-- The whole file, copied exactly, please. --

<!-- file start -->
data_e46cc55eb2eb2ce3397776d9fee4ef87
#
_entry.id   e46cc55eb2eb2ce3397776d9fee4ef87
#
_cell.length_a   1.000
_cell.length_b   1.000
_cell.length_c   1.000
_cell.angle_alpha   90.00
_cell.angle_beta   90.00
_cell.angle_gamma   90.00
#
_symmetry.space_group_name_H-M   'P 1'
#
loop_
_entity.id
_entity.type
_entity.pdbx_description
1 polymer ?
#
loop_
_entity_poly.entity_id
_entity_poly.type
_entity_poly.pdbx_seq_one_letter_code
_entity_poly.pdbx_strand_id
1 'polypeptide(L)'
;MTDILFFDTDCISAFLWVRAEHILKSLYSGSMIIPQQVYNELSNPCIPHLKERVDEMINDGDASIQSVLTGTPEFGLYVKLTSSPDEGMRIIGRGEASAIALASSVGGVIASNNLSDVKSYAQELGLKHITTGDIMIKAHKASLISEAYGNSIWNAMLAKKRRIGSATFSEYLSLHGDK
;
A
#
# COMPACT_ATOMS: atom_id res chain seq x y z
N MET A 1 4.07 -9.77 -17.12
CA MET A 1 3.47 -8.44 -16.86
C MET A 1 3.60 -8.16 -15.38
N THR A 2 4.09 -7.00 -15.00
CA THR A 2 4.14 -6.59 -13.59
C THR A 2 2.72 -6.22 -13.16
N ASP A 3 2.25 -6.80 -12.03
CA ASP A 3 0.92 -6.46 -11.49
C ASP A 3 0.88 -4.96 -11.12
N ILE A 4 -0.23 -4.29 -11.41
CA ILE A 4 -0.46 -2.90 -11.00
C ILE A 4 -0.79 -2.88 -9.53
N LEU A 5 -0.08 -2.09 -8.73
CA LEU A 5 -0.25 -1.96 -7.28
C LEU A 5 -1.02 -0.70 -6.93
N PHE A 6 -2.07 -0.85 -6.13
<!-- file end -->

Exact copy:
data_e46cc55eb2eb2ce3397776d9fee4ef87
#
_entry.id   e46cc55eb2eb2ce3397776d9fee4ef87
#
_cell.length_a   1.000
_cell.length_b   1.000
_cell.length_c   1.000
_cell.angle_alpha   90.00
_cell.angle_beta   90.00
_cell.angle_gamma   90.00
#
_symmetry.space_group_name_H-M   'P 1'
#
loop_
_entity.id
_entity.type
_entity.pdbx_description
1 polymer ?
#
loop_
_entity_poly.entity_id
_entity_poly.type
_entity_poly.pdbx_seq_one_letter_code
_entity_poly.pdbx_strand_id
1 'polypeptide(L)'
;MTDILFFDTDCISAFLWVRAEHILKSLYSGSMIIPQQVYNELSNPCIPHLKERVDEMINDGDASIQSVLTGTPEFGLYVKLTSSPDEGMRIIGRGEASAIALASSVGGVIASNNLSDVKSYAQELGLKHITTGDIMIKAHKASLISEAYGNSIWNAMLAKKRRIGSATFSEYLSLHGDK
;
A
#
# COMPACT_ATOMS: atom_id res chain seq x y z
N MET A 1 4.07 -9.77 -17.12
CA MET A 1 3.47 -8.44 -16.86
C MET A 1 3.60 -8.16 -15.38
N THR A 2 4.09 -7.00 -15.00
CA THR A 2 4.14 -6.59 -13.59
C THR A 2 2.72 -6.22 -13.16
N ASP A 3 2.25 -6.80 -12.03
CA ASP A 3 0.92 -6.46 -11.49
C ASP A 3 0.88 -4.96 -11.12
N ILE A 4 -0.23 -4.29 -11.41
CA ILE A 4 -0.46 -2.90 -11.00
C ILE A 4 -0.79 -2.88 -9.53
N LEU A 5 -0.08 -2.09 -8.73
CA LEU A 5 -0.25 -1.96 -7.28
C LEU A 5 -1.02 -0.70 -6.93
N PHE A 6 -2.07 -0.85 -6.13